Meet Emma Corrigan, a young woman with a huge heart, an irrepressible spirit, and a few little secrets: Secrets from her boyfriend: I’ve always thought Connor looks a bit like Ken. As in Barbie and Ken. Secrets from her mother: I lost my virginity in the spare bedroom with Danny Nussbaum while Mum and Dad were downstairs watching Ben-Hur. Secrets she wouldn’t share with anyone in the world: I have no idea what NATO stands for. Or even what it is. Until she spills them all to a handsome stranger on a plane. At least, she thought he was a stranger… Until Emma comes face-to-face with Jack Harper, the company’s elusive CEO, a man who knows every single humiliating detail about her…
This was my first time reading a Sophie Kinsella book, and it was pretty much what I expected from a popular chick lit writer.
~ What I Liked About the Book ~
I thought the premise for this book was good. I loved the idea of the main character spilling her guts to a complete stranger on a plane and having said stranger turn out to be her boss. It’s not unique, but it’s still a fun plot.
The story itself was engaging. I was more than affected by every little thing that was happening. It’s always a good thing when I feel emotionally invested in a book.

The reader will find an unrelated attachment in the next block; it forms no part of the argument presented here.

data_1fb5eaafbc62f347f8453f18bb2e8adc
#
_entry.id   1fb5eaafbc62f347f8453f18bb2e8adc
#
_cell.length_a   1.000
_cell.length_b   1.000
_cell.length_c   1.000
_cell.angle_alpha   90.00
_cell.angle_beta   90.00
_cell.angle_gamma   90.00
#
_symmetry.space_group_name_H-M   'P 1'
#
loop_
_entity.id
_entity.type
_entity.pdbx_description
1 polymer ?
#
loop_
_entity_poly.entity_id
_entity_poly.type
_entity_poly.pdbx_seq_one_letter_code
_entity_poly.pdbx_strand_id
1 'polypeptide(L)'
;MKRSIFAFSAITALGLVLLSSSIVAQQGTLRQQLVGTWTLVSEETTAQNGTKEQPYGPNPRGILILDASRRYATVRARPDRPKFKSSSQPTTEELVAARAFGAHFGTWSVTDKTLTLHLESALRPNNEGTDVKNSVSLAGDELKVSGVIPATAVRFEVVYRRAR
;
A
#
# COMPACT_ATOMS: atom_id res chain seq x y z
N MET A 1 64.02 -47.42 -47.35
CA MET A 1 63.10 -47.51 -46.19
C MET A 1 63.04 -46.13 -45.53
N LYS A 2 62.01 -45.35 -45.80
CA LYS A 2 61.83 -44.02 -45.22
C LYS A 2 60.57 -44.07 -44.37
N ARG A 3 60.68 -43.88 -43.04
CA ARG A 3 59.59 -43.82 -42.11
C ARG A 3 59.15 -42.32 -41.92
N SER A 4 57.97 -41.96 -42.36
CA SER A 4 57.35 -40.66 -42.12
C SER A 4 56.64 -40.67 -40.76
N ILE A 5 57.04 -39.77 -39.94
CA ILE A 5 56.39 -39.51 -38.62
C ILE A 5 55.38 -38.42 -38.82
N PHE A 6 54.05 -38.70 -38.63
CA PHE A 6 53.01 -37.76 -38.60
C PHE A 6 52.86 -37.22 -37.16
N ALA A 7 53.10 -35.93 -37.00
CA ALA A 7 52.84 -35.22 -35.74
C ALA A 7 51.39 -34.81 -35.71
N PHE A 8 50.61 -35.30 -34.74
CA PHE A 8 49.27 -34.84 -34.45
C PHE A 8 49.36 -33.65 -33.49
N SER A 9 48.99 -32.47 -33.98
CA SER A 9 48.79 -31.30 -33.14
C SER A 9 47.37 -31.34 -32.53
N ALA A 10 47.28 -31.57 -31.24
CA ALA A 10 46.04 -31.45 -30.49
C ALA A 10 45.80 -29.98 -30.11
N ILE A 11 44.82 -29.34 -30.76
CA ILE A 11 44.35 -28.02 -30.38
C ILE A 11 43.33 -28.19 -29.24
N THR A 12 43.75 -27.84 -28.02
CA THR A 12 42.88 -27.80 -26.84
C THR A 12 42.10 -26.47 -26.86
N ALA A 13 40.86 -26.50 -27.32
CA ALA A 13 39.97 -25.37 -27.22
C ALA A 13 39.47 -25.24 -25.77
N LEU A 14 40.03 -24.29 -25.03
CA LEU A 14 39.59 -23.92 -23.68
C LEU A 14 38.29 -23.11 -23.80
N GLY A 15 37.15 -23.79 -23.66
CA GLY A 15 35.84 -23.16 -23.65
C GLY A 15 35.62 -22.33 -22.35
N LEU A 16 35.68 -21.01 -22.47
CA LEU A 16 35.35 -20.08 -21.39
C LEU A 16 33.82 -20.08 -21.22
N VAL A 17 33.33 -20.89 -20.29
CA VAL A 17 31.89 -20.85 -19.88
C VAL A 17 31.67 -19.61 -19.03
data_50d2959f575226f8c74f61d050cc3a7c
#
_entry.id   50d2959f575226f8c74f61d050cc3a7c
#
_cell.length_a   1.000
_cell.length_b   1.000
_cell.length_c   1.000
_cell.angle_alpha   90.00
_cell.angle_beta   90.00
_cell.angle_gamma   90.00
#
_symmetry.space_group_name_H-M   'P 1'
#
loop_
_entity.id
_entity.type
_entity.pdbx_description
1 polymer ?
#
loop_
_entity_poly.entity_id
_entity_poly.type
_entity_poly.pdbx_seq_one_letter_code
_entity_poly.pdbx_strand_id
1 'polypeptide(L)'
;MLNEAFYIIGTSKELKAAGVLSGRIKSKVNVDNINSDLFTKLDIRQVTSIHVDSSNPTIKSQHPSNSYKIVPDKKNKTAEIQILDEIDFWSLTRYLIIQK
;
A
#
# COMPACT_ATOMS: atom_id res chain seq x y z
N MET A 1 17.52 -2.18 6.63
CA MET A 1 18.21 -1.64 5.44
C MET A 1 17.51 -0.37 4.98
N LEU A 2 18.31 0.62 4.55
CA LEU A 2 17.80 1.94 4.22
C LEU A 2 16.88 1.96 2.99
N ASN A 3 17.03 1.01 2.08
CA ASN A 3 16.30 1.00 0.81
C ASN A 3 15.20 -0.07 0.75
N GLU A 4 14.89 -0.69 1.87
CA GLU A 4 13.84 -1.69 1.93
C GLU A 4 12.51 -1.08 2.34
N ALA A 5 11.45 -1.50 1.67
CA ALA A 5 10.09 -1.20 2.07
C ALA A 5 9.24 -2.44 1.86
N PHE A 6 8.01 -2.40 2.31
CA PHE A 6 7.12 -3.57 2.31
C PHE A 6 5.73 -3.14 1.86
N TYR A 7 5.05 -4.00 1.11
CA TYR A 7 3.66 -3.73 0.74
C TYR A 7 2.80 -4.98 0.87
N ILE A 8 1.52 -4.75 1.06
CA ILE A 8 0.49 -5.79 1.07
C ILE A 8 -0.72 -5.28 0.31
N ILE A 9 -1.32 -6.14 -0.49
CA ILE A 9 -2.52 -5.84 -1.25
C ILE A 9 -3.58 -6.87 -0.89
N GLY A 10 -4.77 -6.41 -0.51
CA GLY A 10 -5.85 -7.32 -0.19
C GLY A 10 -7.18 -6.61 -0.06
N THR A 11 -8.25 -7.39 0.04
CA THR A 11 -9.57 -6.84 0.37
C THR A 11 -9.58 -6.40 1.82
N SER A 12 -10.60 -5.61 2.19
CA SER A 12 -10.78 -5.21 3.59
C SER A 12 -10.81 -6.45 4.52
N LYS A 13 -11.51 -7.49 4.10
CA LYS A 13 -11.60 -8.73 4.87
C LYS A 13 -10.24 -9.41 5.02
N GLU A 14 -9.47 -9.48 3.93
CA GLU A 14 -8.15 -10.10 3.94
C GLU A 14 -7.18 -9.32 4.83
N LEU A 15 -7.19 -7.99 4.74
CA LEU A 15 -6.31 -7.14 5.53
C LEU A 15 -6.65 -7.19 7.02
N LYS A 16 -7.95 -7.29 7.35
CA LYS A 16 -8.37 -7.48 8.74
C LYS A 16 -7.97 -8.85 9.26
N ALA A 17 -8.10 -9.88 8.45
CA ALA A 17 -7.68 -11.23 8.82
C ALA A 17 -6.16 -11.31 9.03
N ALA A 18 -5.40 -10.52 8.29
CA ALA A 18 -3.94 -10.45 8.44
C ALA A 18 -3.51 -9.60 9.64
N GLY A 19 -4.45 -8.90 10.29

As for the characters, I didn’t find them all endearing. Quite the opposite for some, in fact, but I did love Jack. He was rich but didn’t have an ounce of arrogance in his system. In fact, he hated how everyone was sucking up to him.
I also loved how the author showed Jack’s affection for Emma. Having him act on the things Emma confessed on the plane, like changing the company’s coffee machine because she complained about it, was a nice touch.
While the book was far from perfect, I liked it as a whole.
~ What I Didn’t Like About the Book ~
I hated Emma, which sucks because she’s the main character; this made my reading experience suffer a bit. I had never wanted to strangle a character so much in my life, but Emma is possibly one of the worst main characters ever written. She was whiny, dishonest, and pretentious. I also didn’t get her fascination with crossing her fingers when lying; it was childish for a girl of twenty five.
It wasn’t just her personality that I had issues with. I found it odd that her knowledge on anything marketing-related seemed severely lacking when she was working in the freaking marketing department.
I also hated her roommate, Jemima. She was meddlesome and didn’t understand the first thing about relationships, and a part of me—a very small part—went out to her. Unfortunately, the greater part of me still hates her. The author didn’t write her character realistically; no one is as stupid or obnoxious as Jemima.
Lastly, I thought the book could have done with a little less drama; all the misunderstandings that happened were unnecessary. It felt like the author was trying too hard to create conflict, and she failed to make it believable.
Can You Keep a Secret? is your typical chick lit novel. It’s sweet, fun, and completely unrealistic.
For a complete list of my book reviews, click here.